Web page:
by Kenton Turk

Orduna’s Vestigios (“Vestiges”) perplexes. In truth, it seduces without obvious charm before it perplexes. Scenes envelop and inhabit before revealing the traces of a narrative, thereby proving the title accurate. There is however steady advancement here – images collecting to have a cumulative value that nonetheless does not suffer under its own weight, somewhat akin to the progressive effect of a Fibonacci number: the ever-growing sum of the preceding two.

As such, a linear storyline remains before the door. But from lower reaches, a kind of narrative emerges, a celluloid palimpsest, the vague but profound reflections of a life led and by its end just perhaps grasped in terms of its most affecting components. What perplexes, to the credit of the film, is the fact that it provokes the sensation of a story being told without a discernable one being in evidence. The method used mimics closely the reductionism of a thought process, reversing the bottom-up superimposition of standard film art. This is the minimal, initial layer of storytelling. Vestigios initially seems like the bare bones of a film concept, the backdrops and the settings stripped of the actors, stripped of the dialogue, stripped of even those details that are intended to key viewers into a returning scene of action. It is as though the filmmaker decided his film was overloaded and continued reducing the ornamentation, until he reached a point that was far beyond his intention, but that proved eminently more satisfying than the combination of plot, dialogue and ambient noise: the true and elemental story at the core, the moments that remain when freed of a harnessing structure.

The reference points here are compositional signposts, static imagery with a hint of life breathed into them: starkly symmetrical images (rolling escalators, paired telephones, views down walled alleyways) move ever so slightly, the breathing of a cameraman, possibly, the playfulness of breeze, shifting light. Or your imagination. A mask that regards you with immobile features seems to move its eyes, slightly, after some long moments borne in increasing discomfort by the intensity of a stare that is without vision. Urban settings become vaguely disturbung (yet paradoxically comforting) for not being completely deserted, but being occupied by people heard but never in view, always behind walls and around corners. It is as though you, moving through these locales, have been summoned to be near but not enter.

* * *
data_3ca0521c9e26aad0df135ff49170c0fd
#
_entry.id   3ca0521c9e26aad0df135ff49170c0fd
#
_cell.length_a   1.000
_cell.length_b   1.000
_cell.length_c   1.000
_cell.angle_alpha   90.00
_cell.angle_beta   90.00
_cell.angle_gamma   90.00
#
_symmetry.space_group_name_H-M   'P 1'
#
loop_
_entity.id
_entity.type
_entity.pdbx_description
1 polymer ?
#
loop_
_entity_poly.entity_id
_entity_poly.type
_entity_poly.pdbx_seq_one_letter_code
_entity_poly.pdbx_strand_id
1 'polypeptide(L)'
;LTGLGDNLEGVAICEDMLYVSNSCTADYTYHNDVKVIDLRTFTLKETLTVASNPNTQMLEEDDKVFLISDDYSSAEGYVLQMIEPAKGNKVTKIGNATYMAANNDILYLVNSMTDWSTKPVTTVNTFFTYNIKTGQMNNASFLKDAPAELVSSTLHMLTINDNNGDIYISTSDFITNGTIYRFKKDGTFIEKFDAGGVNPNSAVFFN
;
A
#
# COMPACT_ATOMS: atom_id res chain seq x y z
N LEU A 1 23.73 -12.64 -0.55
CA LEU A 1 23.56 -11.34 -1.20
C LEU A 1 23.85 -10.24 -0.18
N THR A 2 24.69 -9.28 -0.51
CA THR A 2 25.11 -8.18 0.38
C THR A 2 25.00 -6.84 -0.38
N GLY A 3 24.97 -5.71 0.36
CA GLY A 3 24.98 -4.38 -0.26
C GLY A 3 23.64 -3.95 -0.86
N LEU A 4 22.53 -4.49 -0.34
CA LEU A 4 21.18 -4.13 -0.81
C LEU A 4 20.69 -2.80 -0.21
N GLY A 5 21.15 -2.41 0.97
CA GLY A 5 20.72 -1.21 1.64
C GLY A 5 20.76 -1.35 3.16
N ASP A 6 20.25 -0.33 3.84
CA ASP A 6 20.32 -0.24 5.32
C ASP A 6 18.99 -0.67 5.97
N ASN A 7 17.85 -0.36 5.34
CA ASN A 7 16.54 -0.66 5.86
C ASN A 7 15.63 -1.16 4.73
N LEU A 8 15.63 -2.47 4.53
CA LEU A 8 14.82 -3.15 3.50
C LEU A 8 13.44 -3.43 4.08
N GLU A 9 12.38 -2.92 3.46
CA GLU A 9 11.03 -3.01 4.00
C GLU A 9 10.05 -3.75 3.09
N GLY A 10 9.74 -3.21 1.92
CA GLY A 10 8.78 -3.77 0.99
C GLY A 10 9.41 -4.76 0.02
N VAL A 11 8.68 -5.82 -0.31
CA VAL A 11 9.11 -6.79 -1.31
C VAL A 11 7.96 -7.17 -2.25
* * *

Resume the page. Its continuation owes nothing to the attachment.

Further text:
For all of this, Vestigios is not in lack of anything. It can simultaneously be seen as a stark paring down of the film process and a deepening of pure content. The images accompany lyricism (appearing in interspersed Chinese characters as title cards) that sounds as spare to the Western ear as the images feel in visual terms. These move through philosophical musings and reflections on existence itself. “A long journey, a reflection, a fragrance… I leave submission behind” opens these ruminations. Questions posed (“Maybe everything is mere interpretation?”), questions answered (“The path is marked out”) and personal revelations (“I sought nudity so that nothing would hold me back”) counterpoint the barren images. Thus, the plotless story is unravelled. As well, the spartan soundtrack moves the “action” forward, with subtlety and without haste. A drumbeat evolves into heartbeat, and occasional din resolves itself in sudden silences.

In this way, Orduna combines the spare, observational qualities of Edison’s “actualities” and the torpid uneasiness of Lynch in a film that neither tells a story nor avoids telling one. These are the thoughts at the back of one’s head, ultimately more profound for not being expressible with simple and linear language, collecting and extending themselves to buoy up a core oxymoronically nebulous and defined.

Finally, Orduna turns the optical refuge of black and white into colour, golden tones moving towards blue. The film ends with this move into another sphere of reference, from two-dimensional monochromatism to three-dimensional chromatism, making one want to view the preceding again with the acquired knowledge of another level of vision. Reflection is inevitable, surely Orduna’s intention. Achieved with elegance and the most deceptively complex simplicity.